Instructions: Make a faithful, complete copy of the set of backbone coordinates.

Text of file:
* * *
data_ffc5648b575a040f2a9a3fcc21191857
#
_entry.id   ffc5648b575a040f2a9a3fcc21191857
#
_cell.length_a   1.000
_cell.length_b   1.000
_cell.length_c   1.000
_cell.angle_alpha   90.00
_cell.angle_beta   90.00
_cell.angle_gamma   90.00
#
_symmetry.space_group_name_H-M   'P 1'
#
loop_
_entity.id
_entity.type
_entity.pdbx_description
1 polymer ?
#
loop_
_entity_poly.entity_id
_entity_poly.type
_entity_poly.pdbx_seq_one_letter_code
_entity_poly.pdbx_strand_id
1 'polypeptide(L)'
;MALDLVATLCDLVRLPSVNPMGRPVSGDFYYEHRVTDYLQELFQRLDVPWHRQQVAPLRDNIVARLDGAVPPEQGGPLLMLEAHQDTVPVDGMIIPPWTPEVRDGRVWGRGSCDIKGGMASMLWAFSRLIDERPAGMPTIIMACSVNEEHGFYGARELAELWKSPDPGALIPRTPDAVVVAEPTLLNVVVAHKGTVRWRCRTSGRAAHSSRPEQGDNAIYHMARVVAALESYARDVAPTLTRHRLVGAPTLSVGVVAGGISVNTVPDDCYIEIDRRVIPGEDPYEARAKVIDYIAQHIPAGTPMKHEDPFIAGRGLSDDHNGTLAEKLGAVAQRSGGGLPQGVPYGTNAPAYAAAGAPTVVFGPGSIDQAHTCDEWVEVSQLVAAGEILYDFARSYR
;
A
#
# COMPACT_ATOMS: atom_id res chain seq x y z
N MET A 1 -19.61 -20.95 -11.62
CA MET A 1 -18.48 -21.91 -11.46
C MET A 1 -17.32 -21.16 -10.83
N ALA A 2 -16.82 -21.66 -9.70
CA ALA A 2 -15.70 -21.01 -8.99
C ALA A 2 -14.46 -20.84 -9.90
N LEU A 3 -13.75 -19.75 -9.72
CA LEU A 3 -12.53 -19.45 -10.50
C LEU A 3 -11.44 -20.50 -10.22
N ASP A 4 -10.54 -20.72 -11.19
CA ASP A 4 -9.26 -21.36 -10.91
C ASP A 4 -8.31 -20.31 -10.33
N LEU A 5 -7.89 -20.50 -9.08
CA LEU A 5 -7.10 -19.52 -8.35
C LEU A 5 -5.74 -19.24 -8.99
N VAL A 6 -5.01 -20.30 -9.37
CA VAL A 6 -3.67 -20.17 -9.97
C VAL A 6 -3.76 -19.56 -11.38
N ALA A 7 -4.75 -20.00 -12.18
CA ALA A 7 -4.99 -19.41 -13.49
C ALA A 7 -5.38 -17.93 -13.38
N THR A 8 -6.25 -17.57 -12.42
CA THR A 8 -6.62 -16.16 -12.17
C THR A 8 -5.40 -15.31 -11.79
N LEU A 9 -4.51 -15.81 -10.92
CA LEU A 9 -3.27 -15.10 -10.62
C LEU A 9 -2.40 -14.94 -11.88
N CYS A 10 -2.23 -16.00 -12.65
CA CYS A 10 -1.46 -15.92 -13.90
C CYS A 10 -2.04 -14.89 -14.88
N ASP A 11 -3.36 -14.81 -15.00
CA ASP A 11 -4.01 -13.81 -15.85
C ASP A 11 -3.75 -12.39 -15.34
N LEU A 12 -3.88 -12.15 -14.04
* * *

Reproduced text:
data_ffc5648b575a040f2a9a3fcc21191857
#
_entry.id   ffc5648b575a040f2a9a3fcc21191857
#
_cell.length_a   1.000
_cell.length_b   1.000
_cell.length_c   1.000
_cell.angle_alpha   90.00
_cell.angle_beta   90.00
_cell.angle_gamma   90.00
#
_symmetry.space_group_name_H-M   'P 1'
#
loop_
_entity.id
_entity.type
_entity.pdbx_description
1 polymer ?
#
loop_
_entity_poly.entity_id
_entity_poly.type
_entity_poly.pdbx_seq_one_letter_code
_entity_poly.pdbx_strand_id
1 'polypeptide(L)'
;MALDLVATLCDLVRLPSVNPMGRPVSGDFYYEHRVTDYLQELFQRLDVPWHRQQVAPLRDNIVARLDGAVPPEQGGPLLMLEAHQDTVPVDGMIIPPWTPEVRDGRVWGRGSCDIKGGMASMLWAFSRLIDERPAGMPTIIMACSVNEEHGFYGARELAELWKSPDPGALIPRTPDAVVVAEPTLLNVVVAHKGTVRWRCRTSGRAAHSSRPEQGDNAIYHMARVVAALESYARDVAPTLTRHRLVGAPTLSVGVVAGGISVNTVPDDCYIEIDRRVIPGEDPYEARAKVIDYIAQHIPAGTPMKHEDPFIAGRGLSDDHNGTLAEKLGAVAQRSGGGLPQGVPYGTNAPAYAAAGAPTVVFGPGSIDQAHTCDEWVEVSQLVAAGEILYDFARSYR
;
A
#
# COMPACT_ATOMS: atom_id res chain seq x y z
N MET A 1 -19.61 -20.95 -11.62
CA MET A 1 -18.48 -21.91 -11.46
C MET A 1 -17.32 -21.16 -10.83
N ALA A 2 -16.82 -21.66 -9.70
CA ALA A 2 -15.70 -21.01 -8.99
C ALA A 2 -14.46 -20.84 -9.90
N LEU A 3 -13.75 -19.75 -9.72
CA LEU A 3 -12.53 -19.45 -10.50
C LEU A 3 -11.44 -20.50 -10.22
N ASP A 4 -10.54 -20.72 -11.19
CA ASP A 4 -9.26 -21.36 -10.91
C ASP A 4 -8.31 -20.31 -10.33
N LEU A 5 -7.89 -20.50 -9.08
CA LEU A 5 -7.10 -19.52 -8.35
C LEU A 5 -5.74 -19.24 -8.99
N VAL A 6 -5.01 -20.30 -9.37
CA VAL A 6 -3.67 -20.17 -9.97
C VAL A 6 -3.76 -19.56 -11.38
N ALA A 7 -4.75 -20.00 -12.18
CA ALA A 7 -4.99 -19.41 -13.49
C ALA A 7 -5.38 -17.93 -13.38
N THR A 8 -6.25 -17.57 -12.42
CA THR A 8 -6.62 -16.16 -12.17
C THR A 8 -5.40 -15.31 -11.79
N LEU A 9 -4.51 -15.81 -10.92
CA LEU A 9 -3.27 -15.10 -10.62
C LEU A 9 -2.40 -14.94 -11.88
N CYS A 10 -2.23 -16.00 -12.65
CA CYS A 10 -1.46 -15.92 -13.90
C CYS A 10 -2.04 -14.89 -14.88
N ASP A 11 -3.36 -14.81 -15.00
CA ASP A 11 -4.01 -13.81 -15.85
C ASP A 11 -3.75 -12.39 -15.34
N LEU A 12 -3.88 -12.15 -14.04